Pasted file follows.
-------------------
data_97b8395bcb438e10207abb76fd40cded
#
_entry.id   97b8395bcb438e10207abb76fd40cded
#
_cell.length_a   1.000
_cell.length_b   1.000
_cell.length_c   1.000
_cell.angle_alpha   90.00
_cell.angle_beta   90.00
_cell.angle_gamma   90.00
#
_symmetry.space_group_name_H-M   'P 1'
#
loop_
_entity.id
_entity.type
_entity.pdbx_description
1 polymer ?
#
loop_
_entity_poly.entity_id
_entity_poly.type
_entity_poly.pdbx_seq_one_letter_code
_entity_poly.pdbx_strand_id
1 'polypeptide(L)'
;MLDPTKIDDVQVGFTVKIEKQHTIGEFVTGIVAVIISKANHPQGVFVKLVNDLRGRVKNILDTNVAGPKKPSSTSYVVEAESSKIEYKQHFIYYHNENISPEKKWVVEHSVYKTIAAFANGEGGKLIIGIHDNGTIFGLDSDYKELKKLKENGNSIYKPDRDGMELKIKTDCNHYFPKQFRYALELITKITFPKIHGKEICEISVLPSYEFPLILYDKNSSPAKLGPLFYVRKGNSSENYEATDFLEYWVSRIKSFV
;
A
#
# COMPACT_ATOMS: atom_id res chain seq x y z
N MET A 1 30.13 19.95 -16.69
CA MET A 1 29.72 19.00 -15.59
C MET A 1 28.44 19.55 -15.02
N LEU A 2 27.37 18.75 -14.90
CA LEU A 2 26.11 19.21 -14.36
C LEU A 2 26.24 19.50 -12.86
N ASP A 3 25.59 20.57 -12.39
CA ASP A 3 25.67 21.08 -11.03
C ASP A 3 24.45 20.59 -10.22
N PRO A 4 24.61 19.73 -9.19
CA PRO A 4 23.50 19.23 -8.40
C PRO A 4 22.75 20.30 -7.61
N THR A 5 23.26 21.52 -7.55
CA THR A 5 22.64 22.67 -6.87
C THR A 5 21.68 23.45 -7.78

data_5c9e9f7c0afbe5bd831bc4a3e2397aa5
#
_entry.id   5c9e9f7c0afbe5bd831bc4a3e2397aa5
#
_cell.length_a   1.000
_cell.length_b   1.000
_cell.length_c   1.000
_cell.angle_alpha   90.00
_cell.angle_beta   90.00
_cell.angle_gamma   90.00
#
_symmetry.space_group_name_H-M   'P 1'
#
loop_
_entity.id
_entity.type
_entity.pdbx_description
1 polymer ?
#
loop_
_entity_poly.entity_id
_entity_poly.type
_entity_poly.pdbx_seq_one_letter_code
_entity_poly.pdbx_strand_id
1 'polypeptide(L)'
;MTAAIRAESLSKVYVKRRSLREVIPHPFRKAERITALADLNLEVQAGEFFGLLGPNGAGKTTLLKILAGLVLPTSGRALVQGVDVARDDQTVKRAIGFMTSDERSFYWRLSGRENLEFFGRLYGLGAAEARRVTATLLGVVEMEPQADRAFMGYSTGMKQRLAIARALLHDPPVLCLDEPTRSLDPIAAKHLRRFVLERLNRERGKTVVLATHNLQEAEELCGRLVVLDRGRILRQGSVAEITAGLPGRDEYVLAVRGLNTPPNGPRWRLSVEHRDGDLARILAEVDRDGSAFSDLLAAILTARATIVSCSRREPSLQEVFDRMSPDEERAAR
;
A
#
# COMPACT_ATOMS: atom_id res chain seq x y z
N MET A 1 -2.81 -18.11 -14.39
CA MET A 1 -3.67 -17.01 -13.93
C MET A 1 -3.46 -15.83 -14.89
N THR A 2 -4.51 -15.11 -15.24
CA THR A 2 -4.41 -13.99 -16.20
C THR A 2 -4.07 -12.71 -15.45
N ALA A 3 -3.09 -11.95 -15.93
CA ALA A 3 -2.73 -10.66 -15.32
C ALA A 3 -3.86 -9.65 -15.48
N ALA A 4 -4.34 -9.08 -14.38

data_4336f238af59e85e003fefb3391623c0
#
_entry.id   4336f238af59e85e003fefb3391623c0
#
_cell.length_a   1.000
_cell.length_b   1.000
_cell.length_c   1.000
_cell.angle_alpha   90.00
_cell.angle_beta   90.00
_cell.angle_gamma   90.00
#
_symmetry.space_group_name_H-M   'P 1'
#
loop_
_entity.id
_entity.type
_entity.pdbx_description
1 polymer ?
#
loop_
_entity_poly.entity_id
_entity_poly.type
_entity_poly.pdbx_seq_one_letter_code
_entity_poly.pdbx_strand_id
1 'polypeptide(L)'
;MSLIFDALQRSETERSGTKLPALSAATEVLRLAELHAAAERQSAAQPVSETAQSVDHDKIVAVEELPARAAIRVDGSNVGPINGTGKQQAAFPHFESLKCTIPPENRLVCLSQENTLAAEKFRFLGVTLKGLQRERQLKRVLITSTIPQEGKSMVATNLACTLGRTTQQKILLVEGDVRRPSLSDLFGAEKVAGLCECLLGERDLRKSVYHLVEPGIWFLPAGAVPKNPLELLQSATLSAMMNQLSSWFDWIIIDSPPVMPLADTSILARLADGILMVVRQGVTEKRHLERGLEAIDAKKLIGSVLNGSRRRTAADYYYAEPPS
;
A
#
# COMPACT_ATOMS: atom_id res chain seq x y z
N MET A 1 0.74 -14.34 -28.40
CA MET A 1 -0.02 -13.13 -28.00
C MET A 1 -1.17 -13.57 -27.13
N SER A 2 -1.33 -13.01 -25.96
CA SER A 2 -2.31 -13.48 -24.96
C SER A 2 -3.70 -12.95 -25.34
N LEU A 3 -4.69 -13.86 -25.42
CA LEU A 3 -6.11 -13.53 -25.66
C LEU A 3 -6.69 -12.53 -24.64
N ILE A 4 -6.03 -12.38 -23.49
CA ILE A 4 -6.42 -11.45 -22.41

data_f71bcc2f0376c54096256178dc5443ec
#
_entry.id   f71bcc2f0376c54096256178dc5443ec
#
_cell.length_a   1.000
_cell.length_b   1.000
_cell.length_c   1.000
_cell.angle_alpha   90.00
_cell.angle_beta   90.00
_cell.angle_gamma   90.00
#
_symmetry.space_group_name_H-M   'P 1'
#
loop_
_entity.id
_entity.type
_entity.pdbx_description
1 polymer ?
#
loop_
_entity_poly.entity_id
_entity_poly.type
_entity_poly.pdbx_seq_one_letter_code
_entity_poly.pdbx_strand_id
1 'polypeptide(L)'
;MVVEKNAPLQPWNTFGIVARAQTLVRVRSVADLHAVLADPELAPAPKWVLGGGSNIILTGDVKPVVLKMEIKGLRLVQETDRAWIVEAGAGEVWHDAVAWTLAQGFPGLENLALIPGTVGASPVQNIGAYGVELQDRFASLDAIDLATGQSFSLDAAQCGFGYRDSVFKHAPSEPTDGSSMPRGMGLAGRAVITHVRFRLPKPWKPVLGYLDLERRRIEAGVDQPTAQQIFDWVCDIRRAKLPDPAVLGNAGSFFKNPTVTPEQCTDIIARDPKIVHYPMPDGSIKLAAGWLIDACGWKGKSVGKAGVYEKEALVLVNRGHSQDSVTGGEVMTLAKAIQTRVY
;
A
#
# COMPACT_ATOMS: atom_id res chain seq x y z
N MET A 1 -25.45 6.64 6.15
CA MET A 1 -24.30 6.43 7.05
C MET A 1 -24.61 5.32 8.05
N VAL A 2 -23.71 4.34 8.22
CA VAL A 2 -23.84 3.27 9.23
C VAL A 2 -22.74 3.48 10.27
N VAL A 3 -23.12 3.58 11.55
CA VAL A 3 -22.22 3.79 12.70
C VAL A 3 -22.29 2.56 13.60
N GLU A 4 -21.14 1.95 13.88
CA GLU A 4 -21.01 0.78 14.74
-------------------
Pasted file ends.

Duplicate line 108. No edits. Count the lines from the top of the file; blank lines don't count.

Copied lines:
_entity_poly.pdbx_seq_one_letter_code